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# The Numerical Integration Problem

We have learned in Calculus how to compute the definite integral

where is a continuous function. If is the antiderivative of , then the Fundamental Theorem of Calculus states that

In most practical situations, however, the antiderivative is not available. For example, the Gaussian integral

cannot be evaluated analytically, since the antiderivative of is not an elementary function.

The purpose of this project is to compute numerically the definite integral ; in other words, we want an algorithm (that will translate in a piece of code) to compute an approximation of the integral, up to the desired accuracy.

In Calculus we learned that the integral is a limit of Riemann sums. On a computer, we also approximate the integral by a sum. We consider the set of node points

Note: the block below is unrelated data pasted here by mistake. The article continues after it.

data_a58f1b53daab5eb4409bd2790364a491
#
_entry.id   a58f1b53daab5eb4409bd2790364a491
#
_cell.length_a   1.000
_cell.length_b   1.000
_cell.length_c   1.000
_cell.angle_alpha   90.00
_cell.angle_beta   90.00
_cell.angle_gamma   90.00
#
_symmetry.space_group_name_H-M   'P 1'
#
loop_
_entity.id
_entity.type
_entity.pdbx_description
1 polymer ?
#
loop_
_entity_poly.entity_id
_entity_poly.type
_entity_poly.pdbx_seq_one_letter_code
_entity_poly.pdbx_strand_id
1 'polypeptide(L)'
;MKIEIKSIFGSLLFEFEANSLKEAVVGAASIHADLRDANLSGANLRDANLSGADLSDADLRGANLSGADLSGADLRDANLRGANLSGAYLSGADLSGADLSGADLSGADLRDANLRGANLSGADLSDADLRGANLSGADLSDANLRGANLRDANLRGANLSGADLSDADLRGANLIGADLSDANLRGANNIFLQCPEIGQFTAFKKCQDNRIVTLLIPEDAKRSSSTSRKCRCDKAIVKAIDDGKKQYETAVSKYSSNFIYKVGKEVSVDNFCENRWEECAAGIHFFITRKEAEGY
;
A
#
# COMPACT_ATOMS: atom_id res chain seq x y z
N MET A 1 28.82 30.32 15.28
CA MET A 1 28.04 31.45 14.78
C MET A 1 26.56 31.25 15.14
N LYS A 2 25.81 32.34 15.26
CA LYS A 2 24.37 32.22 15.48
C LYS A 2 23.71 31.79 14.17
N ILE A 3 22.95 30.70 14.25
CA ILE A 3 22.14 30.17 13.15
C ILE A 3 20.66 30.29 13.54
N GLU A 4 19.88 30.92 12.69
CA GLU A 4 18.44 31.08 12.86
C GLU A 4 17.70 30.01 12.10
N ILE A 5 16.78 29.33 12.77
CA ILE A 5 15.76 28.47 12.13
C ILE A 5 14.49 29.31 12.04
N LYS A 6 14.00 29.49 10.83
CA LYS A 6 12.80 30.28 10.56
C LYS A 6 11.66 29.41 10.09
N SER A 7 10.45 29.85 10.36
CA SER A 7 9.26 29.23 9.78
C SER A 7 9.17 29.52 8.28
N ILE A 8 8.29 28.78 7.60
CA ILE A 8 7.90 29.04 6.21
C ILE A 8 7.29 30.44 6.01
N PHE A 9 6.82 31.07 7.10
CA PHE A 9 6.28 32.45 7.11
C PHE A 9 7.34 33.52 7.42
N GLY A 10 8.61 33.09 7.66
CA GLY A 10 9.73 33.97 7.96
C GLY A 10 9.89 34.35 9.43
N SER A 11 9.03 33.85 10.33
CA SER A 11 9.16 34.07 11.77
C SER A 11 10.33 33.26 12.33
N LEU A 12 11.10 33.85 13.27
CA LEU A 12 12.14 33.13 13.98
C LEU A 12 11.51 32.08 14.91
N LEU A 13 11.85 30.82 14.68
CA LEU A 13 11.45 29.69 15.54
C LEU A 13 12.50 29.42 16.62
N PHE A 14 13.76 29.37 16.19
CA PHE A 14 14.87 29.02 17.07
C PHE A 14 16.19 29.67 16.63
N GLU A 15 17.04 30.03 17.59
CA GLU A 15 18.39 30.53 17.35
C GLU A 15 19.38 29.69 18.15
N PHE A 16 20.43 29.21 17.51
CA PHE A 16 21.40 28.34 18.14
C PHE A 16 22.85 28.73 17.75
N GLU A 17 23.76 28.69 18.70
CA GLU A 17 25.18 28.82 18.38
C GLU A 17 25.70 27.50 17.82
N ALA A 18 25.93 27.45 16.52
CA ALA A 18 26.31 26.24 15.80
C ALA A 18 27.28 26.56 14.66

and approximate the integral by the sum

There are many possible, meaningfull choices for the node points values and the values of the weights ; different sets of values define different integration methods.

In what follows we focus on two simple algorithms: the trapezoidal and the Simpson method. All the methods discussed here use an equidistant set of node points. More precisely, if we define the step

the node points are    Next: The Trapezoidal Method Up: Numerical Integration Previous: Numerical Integration   Contents